However, you can't define Chadron Community based on isolation or the small number of inpatient beds. It provides 67 services, including dialysis, hospice and home health (nurses travel as much as 75 miles to treat patients in the several counties that we serve). Twenty of those 67 services are community health programs, such as family planning, WIC and Ryan White just to name a few. Chadron Community provides many specialty clinics to allow better access to specialists, and it uses teletrauma, teledialysis and telehealth for mental health care, saving patients and providers time and travel.
In rural areas, these services and nearby access to care are critical to residents, who count on rural facilities to provide important basic care and stabilize patients who need transfers to referral facilities. It's this access that is crucial, and the issue is not whether we continue to provide care, but how we provide it with the greatest impact. Rural hospitals battle sparse resources and shrinking populations while still providing primary health care for patients who often are elderly, poor or uninsured.
In this context, reaching and impacting patients is not a new challenge for rural hospitals, but it will represent a challenge that's different than that faced by larger healthcare organizations.
Some aspects of patient engagement strategies at rural facilities may be similar to those employed elsewhere. These strategies can range from providing patients with personal health records or giving them access to patient portals. Other strategies can include offering smartphone apps or using text messaging to communicate with patients about their healthcare needs. Social media may provide endless possibilities and potential to reach patients as well.
But because of limited resources, rural facilities will have to choose wisely. There is not much room for a not-for-profit rural critical access hospital to select the wrong technology or pick the wrong patient engagement approach. Therefore, we need to be clear on the goal of implementing technology to fit our goals. The risk of error grows when rural facilities get it backward by creating goals that match up with existing or popular technology.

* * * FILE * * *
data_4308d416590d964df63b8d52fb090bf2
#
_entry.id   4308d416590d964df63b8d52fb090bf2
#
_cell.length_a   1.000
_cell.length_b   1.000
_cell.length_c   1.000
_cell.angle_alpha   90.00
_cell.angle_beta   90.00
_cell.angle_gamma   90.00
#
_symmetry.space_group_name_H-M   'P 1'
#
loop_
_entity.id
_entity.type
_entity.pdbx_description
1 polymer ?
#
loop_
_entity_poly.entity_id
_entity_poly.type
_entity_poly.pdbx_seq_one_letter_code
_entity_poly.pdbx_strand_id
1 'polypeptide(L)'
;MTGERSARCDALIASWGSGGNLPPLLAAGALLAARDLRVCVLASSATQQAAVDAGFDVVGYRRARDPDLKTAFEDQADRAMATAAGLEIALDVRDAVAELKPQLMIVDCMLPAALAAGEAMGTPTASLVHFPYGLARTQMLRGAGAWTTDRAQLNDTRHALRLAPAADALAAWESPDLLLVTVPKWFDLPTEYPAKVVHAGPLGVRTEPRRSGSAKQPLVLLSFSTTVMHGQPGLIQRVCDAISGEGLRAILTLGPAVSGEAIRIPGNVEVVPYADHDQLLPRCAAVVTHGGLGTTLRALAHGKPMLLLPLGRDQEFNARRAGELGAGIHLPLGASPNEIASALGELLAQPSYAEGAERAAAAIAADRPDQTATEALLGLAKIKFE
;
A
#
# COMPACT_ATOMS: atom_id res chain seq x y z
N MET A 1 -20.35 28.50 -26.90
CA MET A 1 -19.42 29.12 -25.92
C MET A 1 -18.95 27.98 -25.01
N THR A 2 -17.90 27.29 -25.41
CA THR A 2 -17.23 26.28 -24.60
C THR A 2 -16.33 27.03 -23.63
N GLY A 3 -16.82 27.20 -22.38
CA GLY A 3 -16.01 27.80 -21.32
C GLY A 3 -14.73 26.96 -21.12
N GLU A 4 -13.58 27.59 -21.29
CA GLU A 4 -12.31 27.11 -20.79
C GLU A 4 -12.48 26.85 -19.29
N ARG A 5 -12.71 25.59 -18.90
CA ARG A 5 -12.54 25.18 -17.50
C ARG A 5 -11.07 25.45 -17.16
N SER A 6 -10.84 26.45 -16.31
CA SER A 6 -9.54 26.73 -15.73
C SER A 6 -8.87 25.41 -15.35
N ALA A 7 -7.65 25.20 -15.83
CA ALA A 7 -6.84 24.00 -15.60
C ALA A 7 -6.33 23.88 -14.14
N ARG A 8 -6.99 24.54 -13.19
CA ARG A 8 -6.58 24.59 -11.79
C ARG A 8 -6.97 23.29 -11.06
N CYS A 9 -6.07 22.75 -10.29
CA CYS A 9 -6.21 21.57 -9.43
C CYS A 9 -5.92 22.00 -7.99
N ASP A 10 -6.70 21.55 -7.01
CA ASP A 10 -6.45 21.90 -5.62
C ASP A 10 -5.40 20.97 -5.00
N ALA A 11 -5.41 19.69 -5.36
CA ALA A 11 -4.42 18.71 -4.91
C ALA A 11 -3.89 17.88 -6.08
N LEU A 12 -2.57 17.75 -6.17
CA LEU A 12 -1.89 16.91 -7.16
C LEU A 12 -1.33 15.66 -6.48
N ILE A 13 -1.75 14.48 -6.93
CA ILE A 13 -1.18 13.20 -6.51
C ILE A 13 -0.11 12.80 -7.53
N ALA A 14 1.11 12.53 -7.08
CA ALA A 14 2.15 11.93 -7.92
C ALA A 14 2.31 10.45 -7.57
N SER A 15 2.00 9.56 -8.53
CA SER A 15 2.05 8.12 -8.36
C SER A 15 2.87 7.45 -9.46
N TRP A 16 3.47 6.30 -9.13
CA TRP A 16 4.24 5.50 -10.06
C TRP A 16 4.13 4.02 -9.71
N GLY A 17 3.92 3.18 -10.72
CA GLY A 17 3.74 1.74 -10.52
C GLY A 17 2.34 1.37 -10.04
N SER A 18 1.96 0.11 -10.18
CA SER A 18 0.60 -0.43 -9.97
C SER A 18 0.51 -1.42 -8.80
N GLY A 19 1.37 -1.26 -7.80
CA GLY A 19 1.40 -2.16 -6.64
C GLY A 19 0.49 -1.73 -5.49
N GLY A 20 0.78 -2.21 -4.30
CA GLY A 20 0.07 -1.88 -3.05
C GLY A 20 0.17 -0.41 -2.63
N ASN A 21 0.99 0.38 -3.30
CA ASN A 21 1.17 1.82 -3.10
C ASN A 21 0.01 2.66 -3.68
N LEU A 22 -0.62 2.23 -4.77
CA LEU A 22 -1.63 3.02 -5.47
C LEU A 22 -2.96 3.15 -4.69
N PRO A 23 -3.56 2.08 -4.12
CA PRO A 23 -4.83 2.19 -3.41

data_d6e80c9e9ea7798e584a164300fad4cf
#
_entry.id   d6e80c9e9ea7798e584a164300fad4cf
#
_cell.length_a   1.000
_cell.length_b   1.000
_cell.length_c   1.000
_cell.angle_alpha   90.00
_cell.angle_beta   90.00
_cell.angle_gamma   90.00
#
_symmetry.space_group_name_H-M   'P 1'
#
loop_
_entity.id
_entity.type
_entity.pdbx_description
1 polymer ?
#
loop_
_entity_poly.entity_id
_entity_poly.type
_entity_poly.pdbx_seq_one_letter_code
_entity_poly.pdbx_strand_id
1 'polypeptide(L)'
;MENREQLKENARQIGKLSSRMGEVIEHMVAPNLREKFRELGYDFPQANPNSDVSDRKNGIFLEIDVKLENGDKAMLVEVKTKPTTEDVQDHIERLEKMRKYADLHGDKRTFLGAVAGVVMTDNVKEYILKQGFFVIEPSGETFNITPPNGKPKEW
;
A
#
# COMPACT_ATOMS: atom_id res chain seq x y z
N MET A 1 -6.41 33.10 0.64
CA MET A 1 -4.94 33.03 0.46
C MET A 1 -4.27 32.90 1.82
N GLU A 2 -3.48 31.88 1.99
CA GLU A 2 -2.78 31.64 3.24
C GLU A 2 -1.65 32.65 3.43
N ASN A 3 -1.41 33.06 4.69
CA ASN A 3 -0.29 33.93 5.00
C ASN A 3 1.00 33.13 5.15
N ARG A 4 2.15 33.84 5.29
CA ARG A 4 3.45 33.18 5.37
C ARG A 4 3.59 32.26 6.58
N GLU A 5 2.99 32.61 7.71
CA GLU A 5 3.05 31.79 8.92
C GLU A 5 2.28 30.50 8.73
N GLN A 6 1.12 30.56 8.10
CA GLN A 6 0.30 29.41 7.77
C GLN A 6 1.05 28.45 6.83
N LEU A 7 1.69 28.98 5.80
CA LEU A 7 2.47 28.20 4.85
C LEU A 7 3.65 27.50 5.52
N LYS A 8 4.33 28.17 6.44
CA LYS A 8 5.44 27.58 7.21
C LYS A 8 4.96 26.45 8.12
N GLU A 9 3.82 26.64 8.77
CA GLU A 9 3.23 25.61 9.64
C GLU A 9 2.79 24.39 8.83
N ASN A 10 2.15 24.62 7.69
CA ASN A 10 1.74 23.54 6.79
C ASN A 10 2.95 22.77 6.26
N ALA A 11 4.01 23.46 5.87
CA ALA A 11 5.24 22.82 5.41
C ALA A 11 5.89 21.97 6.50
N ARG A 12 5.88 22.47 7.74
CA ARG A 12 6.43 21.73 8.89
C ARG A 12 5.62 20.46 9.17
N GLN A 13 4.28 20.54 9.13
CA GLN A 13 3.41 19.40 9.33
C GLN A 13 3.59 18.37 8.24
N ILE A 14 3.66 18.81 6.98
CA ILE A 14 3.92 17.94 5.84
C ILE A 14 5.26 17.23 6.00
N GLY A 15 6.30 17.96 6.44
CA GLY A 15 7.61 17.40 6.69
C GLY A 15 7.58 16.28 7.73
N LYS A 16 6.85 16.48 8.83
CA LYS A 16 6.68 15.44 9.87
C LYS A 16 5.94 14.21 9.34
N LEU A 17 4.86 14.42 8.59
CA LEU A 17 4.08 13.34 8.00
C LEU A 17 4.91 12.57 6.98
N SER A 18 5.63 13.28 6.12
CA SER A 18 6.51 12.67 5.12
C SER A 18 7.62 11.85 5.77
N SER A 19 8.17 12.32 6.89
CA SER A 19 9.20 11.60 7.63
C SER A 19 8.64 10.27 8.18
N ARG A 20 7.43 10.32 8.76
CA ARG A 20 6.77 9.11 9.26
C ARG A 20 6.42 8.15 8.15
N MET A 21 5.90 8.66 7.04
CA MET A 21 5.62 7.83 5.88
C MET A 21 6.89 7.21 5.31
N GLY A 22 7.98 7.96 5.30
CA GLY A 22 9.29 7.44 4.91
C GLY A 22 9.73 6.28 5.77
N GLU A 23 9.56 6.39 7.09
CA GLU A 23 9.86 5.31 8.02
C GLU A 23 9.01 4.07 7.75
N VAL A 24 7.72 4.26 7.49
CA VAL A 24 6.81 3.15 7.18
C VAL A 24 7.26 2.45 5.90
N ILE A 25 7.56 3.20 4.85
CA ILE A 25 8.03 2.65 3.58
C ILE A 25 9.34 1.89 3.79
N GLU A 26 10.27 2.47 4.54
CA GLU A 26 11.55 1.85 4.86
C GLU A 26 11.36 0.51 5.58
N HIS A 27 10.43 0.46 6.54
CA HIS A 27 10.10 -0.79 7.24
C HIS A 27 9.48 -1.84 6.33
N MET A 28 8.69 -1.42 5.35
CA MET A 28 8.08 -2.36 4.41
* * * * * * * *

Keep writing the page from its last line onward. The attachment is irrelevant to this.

Most importantly, technology aside, rural providers need to make sure they are addressing the rural patient in the technology equation. Any other focus is a recipe for failure, if not disaster.
Rural organizations have moved forward with technology by identifying provider champions and clinical champions. The next challenge is identifying patient champions who can help us with technology and speak to our communities about the benefits. Strong patient champions will be the key to influence other patients' involvement in managing their care, and help us with spanning any potential gaps that exist in patient buy-in.
We can gain adoption, and engage patients, by doing what rural organizations do best—emphasizing the type of communication that exemplifies small communities. Rural organizations want patients to have a positive experience in accessing their records and becoming engaged in their care—ultimately, they need to experience improved outcomes as a result of becoming engaged and more directly managing their health.
It's our patients—not the latest and greatest technology—that needs to be the focus of our efforts to engage them with healthcare IT. We need to capitalize on patients by empowering them.
CIO and COOChadron (Neb.) Community Hospital and Health Services